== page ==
US Open 2023
Venue: Flushing Meadows, New York Dates: 28 August-10 September
Coverage: Daily live text and radio commentaries across the BBC Sport website, app, BBC Radio 5 Live and 5 Sports Extra
Britain's Jack Draper reached the last 16 of a Grand Slam for the first time at the US Open but Dan Evans lost a thriller to top seed Carlos Alcaraz.
Draper, 21, continued to brush off a pre-tournament injury with a 6-4 6-2 3-6 6-3 win over American Michael Mmoh.
Evans, 33, went toe-to-toe with defending champion Alcaraz before going down 6-2 6-3 4-6 6-3 in New York.
British number ones Cameron Norrie and Katie Boulter lost later on Saturday to leave only Draper left in the singles.
Norrie, seeded 16th, was beaten 6-3 6-4 6-3 by young Italian Matteo Arnaldi, who set up a fourth-round meeting against Alcaraz.
Like Draper, Boulter was also bidding to record her best run at a major but lost 6-4 6-3 against American world number 59 Peyton Stearns.
Draper, who has dropped only one set this week, will play Russian eighth seed Andrey Rublev in the next round.
"It was a long match for me to come through after a tough year. I'm so happy," he said after beating wildcard Mmoh.
Draper putting injury issues behind him
Counting a booming serve and fizzing forehand as his key strengths, left-handed Draper's talent has never been in doubt.
He reached a career-high ranking of 38th in the world at the start of this year after being one of the fastest climbers on the ATP Tour in the previous six months.
Moving up from outside the world's top 250 was a result of a string impressive wins, including notable victories against top-10 players Stefanos Tsitsipas and Felix Auger-Aliassime.
But Draper's progress has been hampered by a series of physical problems, leading to what he described as a "mentally challenging" year.
A small muscle tear in his shoulder at the French Open was the latest in a long line of injuries, ruling him out of Wimbledon and stopping him playing competitively until last month.
A similar problem picked up at the recent Winston-Salem Open led to fears he could miss the US Open.
However, Draper has been determined to put the issue to the back of his mind and against 89th-ranked Mmoh showed he is becoming increasingly resolute.
"To come here this week and play the way I have, to compete the way I have and for my body to hold up, has been been pretty special," said Draper, who won a four-set match for the first time in his career.
"I was proud of the way I played. I don't think I played my best tennis necessarily but I guess that's what tennis is about - trying to get over the line when you're not quite at your best."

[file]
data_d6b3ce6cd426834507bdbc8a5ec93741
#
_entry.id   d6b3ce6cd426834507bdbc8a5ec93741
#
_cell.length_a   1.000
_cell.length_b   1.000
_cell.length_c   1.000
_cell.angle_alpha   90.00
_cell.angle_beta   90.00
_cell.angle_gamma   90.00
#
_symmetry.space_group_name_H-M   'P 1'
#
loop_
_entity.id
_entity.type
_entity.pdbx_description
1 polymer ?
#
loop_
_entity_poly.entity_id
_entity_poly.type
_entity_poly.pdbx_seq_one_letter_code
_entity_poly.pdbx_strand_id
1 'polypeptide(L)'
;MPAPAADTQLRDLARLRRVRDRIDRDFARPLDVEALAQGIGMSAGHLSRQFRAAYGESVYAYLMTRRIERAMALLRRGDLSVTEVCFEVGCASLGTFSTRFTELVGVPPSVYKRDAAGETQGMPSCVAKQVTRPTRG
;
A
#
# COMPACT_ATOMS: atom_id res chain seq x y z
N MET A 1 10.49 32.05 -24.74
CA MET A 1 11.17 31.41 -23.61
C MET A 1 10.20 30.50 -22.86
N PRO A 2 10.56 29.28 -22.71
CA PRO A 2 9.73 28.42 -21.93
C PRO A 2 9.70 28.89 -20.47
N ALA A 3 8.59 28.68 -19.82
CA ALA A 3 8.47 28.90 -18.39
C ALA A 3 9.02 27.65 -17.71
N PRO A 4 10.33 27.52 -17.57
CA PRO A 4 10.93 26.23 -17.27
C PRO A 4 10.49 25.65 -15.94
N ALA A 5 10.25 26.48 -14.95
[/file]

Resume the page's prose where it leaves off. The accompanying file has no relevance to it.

Evans impresses in defeat against Alcaraz
Evans has had a strange season after struggling for victories either side of winning the biggest title of his career in Washington last month.
Facing Alcaraz is one of the most daunting prospects in the men's game and Evans knew he would have to bring his best level to stand any chance of causing an upset against the two-time Grand Slam champion.
To his credit, Evans tried to take on the 20-year-old Spaniard and the approach created an entertaining contest full of wonderful technique, incredible rallies and exciting points.
However, the British number two ultimately paid the price for a slow start.
Quickly going a double break down did the damage in the first set and, after moving 2-0 ahead in the second, a poor service game ending with two double faults started a run where he lost five of the next six games.
The chances of Evans turning things around at that point looked slim, but he continued to retain belief in his gameplan and broke for 4-3 on his way to pulling a set back.
It was a sign of the Briton's level that Alcaraz began to get annoyed, with the Spaniard flinging his racquet into his bag at the end of the set.
But his brilliance dictated which way a tight fourth swung, with Alcaraz somehow landing an outrageous running forehand down the line in the only break point of the set.
Evans received a standing ovation as he left Arthur Ashe Stadium, saying his overriding emotions after the gallant defeat were a mixture of "frustration" and "annoyance".
"My goal was to hang around and pick up the pieces, really. If I had a chance to come forward, I would, but I knew I'd be running. I did a decent job," he said.
"It's still tough, but my tennis is in a good spot and that's important."
Norrie and Boulter out of sorts
Alcaraz goes on to play 22-year-old Arnaldi after the US Open debutant swatted aside an out-of-sorts Norrie.
The British men's number one, seeded 16th, came into the tournament after a run of poor form and, after breezing through the first two rounds, saw his level dip again.
"I think I was actually playing well, I started well in the tournament, I was hitting the ball really well all week," said 28-year-old Norrie.
"I just didn't have the shot tolerance to hang with them. He was really crafty and won a lot of tough points. Credit to him."
Boulter, 27, was unable to replicate her previous performances at Flushing Meadows and struggled on serve throughout as the hard-hitting Stearns converted three of 12 break points.
Stearns has a heavy forehand which Boulter described as "one of the best" on tour, with the American fittingly sealing victory in one hour and 37 minutes with a thunderous winner.
"It was tough losing but ultimately I have to be happy with where I'm at, I'm at a career-high ranking," said Boulter, who has climbed to world number 61 after a productive season.
"It doesn't stop me wanting more though. Ultimately this is my moment to push on."
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